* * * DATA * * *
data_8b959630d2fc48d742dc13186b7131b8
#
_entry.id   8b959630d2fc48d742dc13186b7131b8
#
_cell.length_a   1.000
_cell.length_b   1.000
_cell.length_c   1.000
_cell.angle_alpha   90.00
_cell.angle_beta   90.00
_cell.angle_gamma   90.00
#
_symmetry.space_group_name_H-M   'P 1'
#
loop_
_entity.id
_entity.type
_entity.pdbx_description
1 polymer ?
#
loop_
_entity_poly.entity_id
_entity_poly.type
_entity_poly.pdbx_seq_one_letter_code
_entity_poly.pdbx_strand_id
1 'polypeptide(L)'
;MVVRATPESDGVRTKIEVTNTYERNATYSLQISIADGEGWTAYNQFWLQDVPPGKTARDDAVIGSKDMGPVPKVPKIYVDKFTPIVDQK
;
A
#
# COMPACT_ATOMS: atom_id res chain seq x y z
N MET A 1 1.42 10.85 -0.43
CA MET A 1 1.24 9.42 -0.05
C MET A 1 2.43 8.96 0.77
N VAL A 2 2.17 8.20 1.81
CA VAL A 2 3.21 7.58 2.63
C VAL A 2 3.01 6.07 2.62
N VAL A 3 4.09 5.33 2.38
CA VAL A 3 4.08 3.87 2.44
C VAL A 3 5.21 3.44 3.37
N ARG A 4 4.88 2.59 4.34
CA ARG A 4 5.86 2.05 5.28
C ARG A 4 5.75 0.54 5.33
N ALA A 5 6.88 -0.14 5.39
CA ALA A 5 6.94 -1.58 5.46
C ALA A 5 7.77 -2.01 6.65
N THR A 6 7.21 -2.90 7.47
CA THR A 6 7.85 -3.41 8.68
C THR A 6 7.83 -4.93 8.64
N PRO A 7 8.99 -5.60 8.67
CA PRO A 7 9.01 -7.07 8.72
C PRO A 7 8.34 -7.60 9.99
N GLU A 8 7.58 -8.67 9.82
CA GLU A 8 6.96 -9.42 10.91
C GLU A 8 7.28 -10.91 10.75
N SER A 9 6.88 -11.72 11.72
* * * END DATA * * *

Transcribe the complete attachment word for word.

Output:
data_8b959630d2fc48d742dc13186b7131b8
#
_entry.id   8b959630d2fc48d742dc13186b7131b8
#
_cell.length_a   1.000
_cell.length_b   1.000
_cell.length_c   1.000
_cell.angle_alpha   90.00
_cell.angle_beta   90.00
_cell.angle_gamma   90.00
#
_symmetry.space_group_name_H-M   'P 1'
#
loop_
_entity.id
_entity.type
_entity.pdbx_description
1 polymer ?
#
loop_
_entity_poly.entity_id
_entity_poly.type
_entity_poly.pdbx_seq_one_letter_code
_entity_poly.pdbx_strand_id
1 'polypeptide(L)'
;MVVRATPESDGVRTKIEVTNTYERNATYSLQISIADGEGWTAYNQFWLQDVPPGKTARDDAVIGSKDMGPVPKVPKIYVDKFTPIVDQK
;
A
#
# COMPACT_ATOMS: atom_id res chain seq x y z
N MET A 1 1.42 10.85 -0.43
CA MET A 1 1.24 9.42 -0.05
C MET A 1 2.43 8.96 0.77
N VAL A 2 2.17 8.20 1.81
CA VAL A 2 3.21 7.58 2.63
C VAL A 2 3.01 6.07 2.62
N VAL A 3 4.09 5.33 2.38
CA VAL A 3 4.08 3.87 2.44
C VAL A 3 5.21 3.44 3.37
N ARG A 4 4.88 2.59 4.34
CA ARG A 4 5.86 2.05 5.28
C ARG A 4 5.75 0.54 5.33
N ALA A 5 6.88 -0.14 5.39
CA ALA A 5 6.94 -1.58 5.46
C ALA A 5 7.77 -2.01 6.65
N THR A 6 7.21 -2.90 7.47
CA THR A 6 7.85 -3.41 8.68
C THR A 6 7.83 -4.93 8.64
N PRO A 7 8.99 -5.60 8.67
CA PRO A 7 9.01 -7.07 8.72
C PRO A 7 8.34 -7.60 9.99
N GLU A 8 7.58 -8.67 9.82
CA GLU A 8 6.96 -9.42 10.91
C GLU A 8 7.28 -10.91 10.75
N SER A 9 6.88 -11.72 11.72